Bring In Points-Based Immigration System Or Face Backlash, Former Ministers Warn May

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British Prime Minister Theresa May must introduce an Australian-style points-based immigration system by 2020 or risk a backlash from the electorate, colleagues in the Conservative Party have warned.

Theresa Villiers, who served as Northern Ireland Secretary until Mrs May came to power last month, said the government must end “open door” immigration after the vote to leave the European Union (EU).

Her call was joined by former Work and Pensions Secretary Iain Duncan Smith who said that politicians would be “living in cloud cuckoo land” if they thought the British public did not reject free movement of people when they voted for Brexit.

The Telegraph reports that at least five members of Mrs May’s cabinet – Boris Johnson, Liam Fox, Priti Patel, Chris Grayling and Andrea Leadsom – would like to see Britain introduce a point-based system once it leaves the EU.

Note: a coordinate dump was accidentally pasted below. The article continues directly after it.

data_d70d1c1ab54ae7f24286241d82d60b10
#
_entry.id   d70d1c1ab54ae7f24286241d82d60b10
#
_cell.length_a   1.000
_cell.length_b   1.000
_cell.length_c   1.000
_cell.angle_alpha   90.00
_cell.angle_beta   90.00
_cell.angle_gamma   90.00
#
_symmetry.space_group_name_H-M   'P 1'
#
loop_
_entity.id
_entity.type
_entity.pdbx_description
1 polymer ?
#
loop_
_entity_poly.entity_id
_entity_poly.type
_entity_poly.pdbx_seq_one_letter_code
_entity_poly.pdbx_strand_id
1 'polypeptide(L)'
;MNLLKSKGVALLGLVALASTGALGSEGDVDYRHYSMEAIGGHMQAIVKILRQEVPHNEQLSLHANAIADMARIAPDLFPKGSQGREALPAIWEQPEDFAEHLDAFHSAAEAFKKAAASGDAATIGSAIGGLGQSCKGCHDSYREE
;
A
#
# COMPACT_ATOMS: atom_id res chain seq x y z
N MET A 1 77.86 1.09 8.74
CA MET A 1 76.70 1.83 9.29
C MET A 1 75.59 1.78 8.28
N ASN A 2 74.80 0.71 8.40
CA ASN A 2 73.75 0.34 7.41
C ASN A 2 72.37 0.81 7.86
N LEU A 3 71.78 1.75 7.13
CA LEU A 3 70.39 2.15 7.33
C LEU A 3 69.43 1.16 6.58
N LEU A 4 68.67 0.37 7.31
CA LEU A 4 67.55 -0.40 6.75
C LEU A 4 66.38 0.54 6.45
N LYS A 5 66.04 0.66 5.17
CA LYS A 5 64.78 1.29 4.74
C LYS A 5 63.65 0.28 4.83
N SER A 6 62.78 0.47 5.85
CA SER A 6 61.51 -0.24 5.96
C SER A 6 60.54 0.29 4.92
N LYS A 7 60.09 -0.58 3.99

However, Home Secretary Amber Rudd criticised the idea during the referendum campaign, and Mrs May herself has never expressed support.

Under a points-based system, only migrants with specific skill sets would be allowed to work and settle in Britain, depending on the needs of the economy.

Iain Duncan Smith told the Telegraph: “It is my view that we will have left the EU by the time of the next election which means we have to have a system in place that controls migration.

“People are living in cloud cuckoo land if they think the British voters did anything else but absolutely vote to take back control. It was very explicit that means migration and that’s exactly what they voted for.”

The calls come as think-tank Policy Exchange recommends Britain should create a separate Immigration Ministry to bring migration back under control.

At the moment, immigration is the responsibility of the Home Office, but Policy Exchange has called on the government to set up a “Department for Immigration and Integration” in order to reduce levels and monitor new arrivals to make sure they contribute towards society.

The group argues that this new department would allow Britain to reduce migration levels after Brexit without harming the economy.

David Goodhart, who wrote the report, said: “The Government needs to get a grip on who is coming into Britain, where they are living and what public services they are accessing.”

“Roughly two million people arrive in the UK on visas every year and too many are overstaying,” he added.

“We have to urgently address the resentment that people feel about the fact that some migrants use Britain as a sort of economic transit camp.”

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